I’ve been tempting fate so far during each of these recaps, noting how linear and straightforward this season seems. But we always knew that was going to be a mirage; enough characters were in their own bubbles (spatially and temporally) that it was only a matter of, yes, time, before Westworld went full Westworld and felt the need to mess with everything we thought we knew about its timelines. You should’ve seen my face when Charlotte (Tessa Thompson) told Caleb (Aaron Paul) that he shouldn’t be asking where he was but when he was. I mean, I knew this moment was coming. As in past seasons, things we were led to believe were happening concurrently turned out to be happening years apart. Familiar faces now have to come to terms with who and what they’ve become. (Oh yeah, my face? It was something between a smug “I knew it!” and an exasperated sigh.)
But let’s not get too far ahead. Especially since “Generation Loss” begins with a flashback to the final moments between Maeve (Thandiwe Newton) and Caleb before they were reunited years later during that covert attack we glimpsed in episode one, which ended with Caleb being close to mortally wounded in the abdomen. You know, kind of like the attack Maeve and Caleb just launched on the park that ended with (surprise!) Caleb getting stabbed in the abdomen. Westworld is very much a show about narrative loops, but rarely has it been so nakedly explicit about that structure. Whether they like it or not, these two are reliving their previous team-up and finding they may well not come out on top this time. (And that’s before we add how their stories are clearly driven by a devotion to their daughters; Westworld wants us to see them as complementary characters who mirror each other in decidedly melancholy ways.)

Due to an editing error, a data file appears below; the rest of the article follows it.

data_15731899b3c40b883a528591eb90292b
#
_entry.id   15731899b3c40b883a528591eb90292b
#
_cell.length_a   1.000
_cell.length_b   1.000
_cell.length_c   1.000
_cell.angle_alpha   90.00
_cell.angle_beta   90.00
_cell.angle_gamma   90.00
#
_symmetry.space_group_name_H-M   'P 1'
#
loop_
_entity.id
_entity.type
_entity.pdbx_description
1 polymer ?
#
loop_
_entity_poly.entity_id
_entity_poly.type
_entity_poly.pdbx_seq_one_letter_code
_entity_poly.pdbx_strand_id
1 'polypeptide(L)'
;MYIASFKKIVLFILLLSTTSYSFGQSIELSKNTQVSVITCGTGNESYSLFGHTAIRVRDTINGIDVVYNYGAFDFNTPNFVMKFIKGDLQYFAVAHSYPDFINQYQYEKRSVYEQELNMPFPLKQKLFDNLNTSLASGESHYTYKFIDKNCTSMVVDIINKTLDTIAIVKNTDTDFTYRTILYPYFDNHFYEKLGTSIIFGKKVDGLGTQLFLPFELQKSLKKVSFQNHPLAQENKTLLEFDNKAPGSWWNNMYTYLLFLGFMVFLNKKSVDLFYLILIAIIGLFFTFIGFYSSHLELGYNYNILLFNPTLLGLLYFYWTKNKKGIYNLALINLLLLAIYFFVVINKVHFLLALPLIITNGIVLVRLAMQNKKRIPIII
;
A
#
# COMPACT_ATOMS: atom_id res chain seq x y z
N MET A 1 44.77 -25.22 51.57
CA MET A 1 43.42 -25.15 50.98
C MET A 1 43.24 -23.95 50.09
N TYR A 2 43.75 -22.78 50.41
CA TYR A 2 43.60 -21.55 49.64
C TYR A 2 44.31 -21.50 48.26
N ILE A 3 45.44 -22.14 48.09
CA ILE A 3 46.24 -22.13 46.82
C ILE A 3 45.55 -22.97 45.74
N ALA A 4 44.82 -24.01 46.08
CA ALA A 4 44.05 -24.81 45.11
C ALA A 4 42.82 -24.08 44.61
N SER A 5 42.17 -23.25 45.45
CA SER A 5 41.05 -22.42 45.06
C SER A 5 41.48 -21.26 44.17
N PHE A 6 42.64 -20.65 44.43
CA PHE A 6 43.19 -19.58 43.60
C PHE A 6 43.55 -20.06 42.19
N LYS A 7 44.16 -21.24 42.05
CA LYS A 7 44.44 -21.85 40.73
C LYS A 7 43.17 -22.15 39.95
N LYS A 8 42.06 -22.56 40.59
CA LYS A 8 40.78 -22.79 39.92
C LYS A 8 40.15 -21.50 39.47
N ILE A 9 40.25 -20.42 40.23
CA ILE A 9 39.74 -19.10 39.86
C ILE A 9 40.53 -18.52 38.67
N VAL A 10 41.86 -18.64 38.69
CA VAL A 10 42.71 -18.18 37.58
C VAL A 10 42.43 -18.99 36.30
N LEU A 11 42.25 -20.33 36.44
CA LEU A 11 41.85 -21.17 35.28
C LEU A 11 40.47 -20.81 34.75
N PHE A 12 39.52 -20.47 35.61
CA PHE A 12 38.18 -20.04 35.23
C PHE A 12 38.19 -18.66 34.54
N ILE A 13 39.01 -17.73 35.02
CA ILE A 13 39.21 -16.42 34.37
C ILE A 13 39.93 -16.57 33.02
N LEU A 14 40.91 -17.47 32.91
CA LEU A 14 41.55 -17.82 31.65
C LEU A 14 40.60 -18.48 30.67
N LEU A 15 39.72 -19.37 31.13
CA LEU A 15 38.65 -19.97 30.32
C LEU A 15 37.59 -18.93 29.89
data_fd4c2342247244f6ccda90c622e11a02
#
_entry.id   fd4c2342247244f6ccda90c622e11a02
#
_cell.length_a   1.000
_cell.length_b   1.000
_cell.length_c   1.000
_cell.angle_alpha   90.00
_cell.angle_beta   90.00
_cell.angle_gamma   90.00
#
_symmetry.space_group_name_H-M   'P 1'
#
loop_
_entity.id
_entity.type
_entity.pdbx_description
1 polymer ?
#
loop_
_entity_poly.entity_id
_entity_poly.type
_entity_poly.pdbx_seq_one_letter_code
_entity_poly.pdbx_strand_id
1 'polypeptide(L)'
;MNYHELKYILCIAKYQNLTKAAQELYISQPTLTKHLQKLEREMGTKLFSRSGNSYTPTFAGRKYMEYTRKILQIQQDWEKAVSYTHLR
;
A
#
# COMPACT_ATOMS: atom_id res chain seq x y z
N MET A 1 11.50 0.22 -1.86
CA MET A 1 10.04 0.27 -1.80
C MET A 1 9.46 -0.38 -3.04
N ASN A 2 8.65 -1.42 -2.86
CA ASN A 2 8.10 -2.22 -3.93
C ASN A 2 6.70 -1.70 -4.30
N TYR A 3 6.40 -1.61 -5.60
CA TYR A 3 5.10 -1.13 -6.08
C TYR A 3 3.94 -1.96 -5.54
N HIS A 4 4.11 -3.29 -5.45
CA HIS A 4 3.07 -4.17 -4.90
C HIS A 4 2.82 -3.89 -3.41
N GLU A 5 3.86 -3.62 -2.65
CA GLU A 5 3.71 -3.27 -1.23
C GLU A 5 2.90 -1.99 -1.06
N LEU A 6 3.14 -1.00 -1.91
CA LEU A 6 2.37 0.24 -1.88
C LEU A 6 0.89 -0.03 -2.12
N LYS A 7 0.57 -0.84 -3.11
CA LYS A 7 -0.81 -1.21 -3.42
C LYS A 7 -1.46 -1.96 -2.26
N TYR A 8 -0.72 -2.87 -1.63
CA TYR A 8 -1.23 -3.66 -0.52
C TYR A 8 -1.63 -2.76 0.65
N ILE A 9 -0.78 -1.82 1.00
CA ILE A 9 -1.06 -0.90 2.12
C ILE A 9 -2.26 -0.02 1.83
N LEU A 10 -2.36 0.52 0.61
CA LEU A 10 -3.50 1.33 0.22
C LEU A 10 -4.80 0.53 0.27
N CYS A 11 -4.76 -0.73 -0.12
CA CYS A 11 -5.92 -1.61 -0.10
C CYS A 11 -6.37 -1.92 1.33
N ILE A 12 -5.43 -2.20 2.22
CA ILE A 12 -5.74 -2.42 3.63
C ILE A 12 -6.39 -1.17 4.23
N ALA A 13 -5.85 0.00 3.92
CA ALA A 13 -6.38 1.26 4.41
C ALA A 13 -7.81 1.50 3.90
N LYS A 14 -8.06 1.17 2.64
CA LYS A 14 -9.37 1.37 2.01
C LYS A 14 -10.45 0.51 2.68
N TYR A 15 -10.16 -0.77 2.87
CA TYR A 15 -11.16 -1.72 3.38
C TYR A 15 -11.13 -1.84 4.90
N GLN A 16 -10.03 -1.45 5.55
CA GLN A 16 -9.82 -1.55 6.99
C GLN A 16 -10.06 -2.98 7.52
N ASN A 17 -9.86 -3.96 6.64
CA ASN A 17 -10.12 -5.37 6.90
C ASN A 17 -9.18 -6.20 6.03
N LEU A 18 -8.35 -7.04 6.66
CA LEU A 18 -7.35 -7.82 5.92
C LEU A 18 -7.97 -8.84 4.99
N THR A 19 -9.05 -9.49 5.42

But can they really be stuck in a loop where they triumph just as they did all those years ago? After all, back then, they were up against humans. Now they’re battling hosts—and not just any hosts. William (Ed Harris) and Charlotte continue to prove themselves to be even more dastardly than anyone else we’ve yet to meet; their cruelty is craven and merciless.
“No one knows this game better than I,” Maeve tells herself, but she soon finds that she may well be out of her element even as she manages to foil William, take Charlotte hostage, and get a wounded Caleb to a demolition site where she hopes she can finally finish what she’d begun years ago.
Oh, but not before we get a rather maudlin montage wherein Maeve reminisces about the way coming into close contact with Caleb’s mortality really affected her—it’s what prompted her to leave him be so he could have the freedom the two of them had fought for. Newton can sell me any and all voiceover monologues, but I’ll admit she almost lost me with this more sentimental take on Maeve. But that’s probably because I enjoy her performance more when she’s in full-on take-no-prisoners mode. Like when faced with the inevitability of dying herself, she straps onto William and buries them following an explosion she triggers herself. She’s nothing if not a perfect martyr.